Someone asked me the other day how long I had been teaching, and when it dawned on me that I was beginning my fifth year in the classroom, time seemed to stand still (think of a slow motion video of your life from the past few years flashing in front of you). Many of my mentors have been teaching for numerous years and have experience far surpassing my own. I am thankful to have all of these wonderful people in my life. Two weeks ago, I moved from Gruver to Denison, TX where I will be teaching Spanish and Coaching basketball and softball. When deciding where to move and continue my career, one of the most important pieces of my ideal environment were the people I would be surrounded by. I had a chance to move to a different school, as a head softball coach, where the team had been to the state tournament the past few years and will probably continue to do so for the next bit. However, in Denison, I have people. People who I love and know love me. People I am loyal to and are loyal to me. And to me, being happy is being around these kinds of people.
When I graduated from St. Edward's University, with my degree in English Literature, I was not sure how I would be able to use my education--mainly because there are many evil articles filling the internet such as "What to do with an English degree". Though these articles are meant to be helpful, often times I think they are misguiding. I am a firm believer that with an English degree, you can get hired to do what you want to do. When I graduated from Johns Hopkins University with my Masters of Science in Education, I had no idea how I would use the degree to continue my career (I still don't--clue me in if you have any ideas). Though both experiences were different, there was one constant throughout all five years--the people surrounding me and supporting me throughout my education. If you don't already know, my parents are hands down the smartest, most selfless, most loving, and undoubtedly coolest people I know. My best friends are wonderful--whether they are near or far. All of the professors that I had in the English Literature department deserve a raise because they continue to teach me even though I no longer sit at a desk while they teach from the podium. And last but not least, my brother, who let me live with him and managed to deal with my all-day Sunday homework studies while I was working on my masters.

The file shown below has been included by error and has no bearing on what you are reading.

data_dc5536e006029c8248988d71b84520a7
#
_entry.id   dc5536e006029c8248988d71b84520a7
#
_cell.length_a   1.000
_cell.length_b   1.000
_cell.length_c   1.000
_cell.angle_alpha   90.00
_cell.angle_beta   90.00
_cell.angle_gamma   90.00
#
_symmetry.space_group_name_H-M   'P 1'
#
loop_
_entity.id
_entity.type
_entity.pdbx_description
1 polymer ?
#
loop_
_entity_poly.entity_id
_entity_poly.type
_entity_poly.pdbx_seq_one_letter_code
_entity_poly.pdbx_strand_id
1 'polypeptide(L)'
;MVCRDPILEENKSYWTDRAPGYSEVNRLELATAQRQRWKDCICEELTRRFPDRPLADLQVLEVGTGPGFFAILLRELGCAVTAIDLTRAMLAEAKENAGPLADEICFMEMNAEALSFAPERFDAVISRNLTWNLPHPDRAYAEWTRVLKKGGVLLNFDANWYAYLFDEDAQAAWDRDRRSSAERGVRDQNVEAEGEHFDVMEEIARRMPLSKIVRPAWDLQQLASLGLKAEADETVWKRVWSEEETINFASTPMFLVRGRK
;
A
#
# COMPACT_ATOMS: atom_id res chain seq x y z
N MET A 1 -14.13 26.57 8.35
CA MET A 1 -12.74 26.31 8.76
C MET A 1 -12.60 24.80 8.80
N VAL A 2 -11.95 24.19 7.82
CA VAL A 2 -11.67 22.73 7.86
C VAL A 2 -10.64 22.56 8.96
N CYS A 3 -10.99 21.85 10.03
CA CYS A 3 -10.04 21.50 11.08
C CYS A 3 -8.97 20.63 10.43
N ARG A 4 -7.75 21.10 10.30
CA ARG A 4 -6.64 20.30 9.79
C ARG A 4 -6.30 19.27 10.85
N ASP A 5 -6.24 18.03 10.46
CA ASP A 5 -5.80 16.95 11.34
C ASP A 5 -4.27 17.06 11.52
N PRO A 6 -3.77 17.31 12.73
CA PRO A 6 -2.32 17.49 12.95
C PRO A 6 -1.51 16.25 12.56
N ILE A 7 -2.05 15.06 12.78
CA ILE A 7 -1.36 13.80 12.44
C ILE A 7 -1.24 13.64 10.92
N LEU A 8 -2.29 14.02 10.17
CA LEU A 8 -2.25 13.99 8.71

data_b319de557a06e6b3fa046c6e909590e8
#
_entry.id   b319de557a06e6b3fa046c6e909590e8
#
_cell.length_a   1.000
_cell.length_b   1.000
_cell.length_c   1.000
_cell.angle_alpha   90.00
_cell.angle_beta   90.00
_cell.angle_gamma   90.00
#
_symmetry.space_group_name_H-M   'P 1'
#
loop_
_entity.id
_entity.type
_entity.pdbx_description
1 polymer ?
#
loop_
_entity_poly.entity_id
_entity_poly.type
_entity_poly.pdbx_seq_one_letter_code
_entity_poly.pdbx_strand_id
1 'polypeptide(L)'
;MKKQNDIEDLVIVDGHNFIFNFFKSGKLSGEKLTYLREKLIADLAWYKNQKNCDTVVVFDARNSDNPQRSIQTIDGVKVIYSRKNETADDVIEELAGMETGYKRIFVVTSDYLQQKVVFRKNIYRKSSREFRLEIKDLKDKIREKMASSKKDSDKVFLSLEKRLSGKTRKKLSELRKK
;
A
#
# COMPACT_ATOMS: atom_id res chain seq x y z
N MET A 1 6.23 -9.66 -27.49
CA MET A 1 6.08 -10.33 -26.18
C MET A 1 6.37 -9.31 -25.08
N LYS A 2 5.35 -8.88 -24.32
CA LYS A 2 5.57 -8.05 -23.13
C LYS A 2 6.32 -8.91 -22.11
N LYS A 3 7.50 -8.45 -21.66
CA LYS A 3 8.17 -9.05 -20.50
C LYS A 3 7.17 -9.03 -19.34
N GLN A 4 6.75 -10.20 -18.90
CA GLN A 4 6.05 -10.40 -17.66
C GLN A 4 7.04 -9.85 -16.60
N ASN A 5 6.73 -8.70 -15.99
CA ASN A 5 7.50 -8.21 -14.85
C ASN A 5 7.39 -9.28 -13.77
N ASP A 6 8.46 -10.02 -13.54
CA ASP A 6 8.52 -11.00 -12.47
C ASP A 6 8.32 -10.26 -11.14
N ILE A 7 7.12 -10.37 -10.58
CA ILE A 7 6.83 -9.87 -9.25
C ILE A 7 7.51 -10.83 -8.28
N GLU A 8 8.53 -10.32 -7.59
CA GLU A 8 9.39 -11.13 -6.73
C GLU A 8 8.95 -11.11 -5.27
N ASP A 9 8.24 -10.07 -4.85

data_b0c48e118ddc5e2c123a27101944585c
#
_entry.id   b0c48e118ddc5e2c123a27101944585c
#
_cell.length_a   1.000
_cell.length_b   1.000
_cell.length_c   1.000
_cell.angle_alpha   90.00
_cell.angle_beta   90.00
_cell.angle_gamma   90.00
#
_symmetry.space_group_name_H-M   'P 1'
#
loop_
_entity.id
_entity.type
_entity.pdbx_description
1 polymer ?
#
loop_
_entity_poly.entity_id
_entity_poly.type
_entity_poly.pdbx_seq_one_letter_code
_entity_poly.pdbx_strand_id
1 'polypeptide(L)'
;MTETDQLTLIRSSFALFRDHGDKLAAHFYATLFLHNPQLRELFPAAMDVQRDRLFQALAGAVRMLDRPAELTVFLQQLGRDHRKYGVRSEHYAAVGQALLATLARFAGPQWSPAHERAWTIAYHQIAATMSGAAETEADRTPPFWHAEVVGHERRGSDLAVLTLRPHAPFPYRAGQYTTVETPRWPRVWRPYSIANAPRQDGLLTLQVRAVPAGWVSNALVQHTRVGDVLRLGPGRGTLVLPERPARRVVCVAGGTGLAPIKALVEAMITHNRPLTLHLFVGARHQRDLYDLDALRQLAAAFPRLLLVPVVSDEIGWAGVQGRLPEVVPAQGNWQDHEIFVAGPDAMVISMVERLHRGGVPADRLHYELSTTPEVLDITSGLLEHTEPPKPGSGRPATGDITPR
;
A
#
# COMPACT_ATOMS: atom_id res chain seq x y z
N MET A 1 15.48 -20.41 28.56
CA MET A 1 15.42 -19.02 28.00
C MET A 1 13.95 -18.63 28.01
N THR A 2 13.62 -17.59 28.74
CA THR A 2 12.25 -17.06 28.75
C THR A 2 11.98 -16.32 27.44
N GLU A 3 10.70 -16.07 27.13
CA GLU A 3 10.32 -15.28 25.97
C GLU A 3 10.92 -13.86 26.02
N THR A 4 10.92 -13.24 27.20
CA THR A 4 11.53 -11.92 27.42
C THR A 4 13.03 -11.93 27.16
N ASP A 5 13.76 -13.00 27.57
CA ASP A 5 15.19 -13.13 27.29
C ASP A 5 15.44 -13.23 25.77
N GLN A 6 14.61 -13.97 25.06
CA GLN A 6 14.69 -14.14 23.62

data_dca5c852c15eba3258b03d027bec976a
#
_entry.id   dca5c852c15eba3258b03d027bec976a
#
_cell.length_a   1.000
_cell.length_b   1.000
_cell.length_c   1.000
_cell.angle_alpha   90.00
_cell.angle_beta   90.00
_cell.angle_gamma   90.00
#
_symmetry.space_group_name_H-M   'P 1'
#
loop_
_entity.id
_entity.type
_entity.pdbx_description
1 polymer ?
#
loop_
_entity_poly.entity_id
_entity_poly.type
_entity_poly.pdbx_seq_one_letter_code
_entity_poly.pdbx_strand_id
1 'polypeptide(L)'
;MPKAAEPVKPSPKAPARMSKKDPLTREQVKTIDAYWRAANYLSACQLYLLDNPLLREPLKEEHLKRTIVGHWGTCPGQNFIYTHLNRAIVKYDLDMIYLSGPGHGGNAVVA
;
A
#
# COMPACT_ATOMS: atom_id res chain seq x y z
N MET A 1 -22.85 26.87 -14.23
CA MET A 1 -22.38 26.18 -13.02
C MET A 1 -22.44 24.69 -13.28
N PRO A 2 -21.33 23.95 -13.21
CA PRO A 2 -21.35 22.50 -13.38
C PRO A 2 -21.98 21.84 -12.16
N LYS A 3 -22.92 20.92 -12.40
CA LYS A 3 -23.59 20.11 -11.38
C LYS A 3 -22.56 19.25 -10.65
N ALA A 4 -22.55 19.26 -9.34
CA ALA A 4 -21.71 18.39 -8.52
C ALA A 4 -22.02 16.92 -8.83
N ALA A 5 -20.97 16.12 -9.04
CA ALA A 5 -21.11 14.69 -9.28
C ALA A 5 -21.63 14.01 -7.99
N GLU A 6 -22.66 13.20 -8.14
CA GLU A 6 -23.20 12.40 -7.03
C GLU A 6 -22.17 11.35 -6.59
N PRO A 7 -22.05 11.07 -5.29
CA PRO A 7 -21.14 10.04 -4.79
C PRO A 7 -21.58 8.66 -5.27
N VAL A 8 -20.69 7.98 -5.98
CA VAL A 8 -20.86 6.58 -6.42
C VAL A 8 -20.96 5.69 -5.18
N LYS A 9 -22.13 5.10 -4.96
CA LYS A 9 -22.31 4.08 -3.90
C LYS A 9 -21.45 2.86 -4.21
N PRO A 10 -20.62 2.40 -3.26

The other constant support that I have received since I was sixteen is from my late dog Reggie who passed away in June. Though many of you may not understand the value of companionship with a dog, Reggie was with me through many bumps and joyous moments and was the only one who greeted me everyday after school with a twist of his body bucking up and down like a bull because he was so happy to see me. I have adopted my parents' dog Raider who is now with me in Denison. He's not Reggie and hasn't been my boy for almost ten years but he's a great companion as well and gets riled up in excitement when I get home everyday.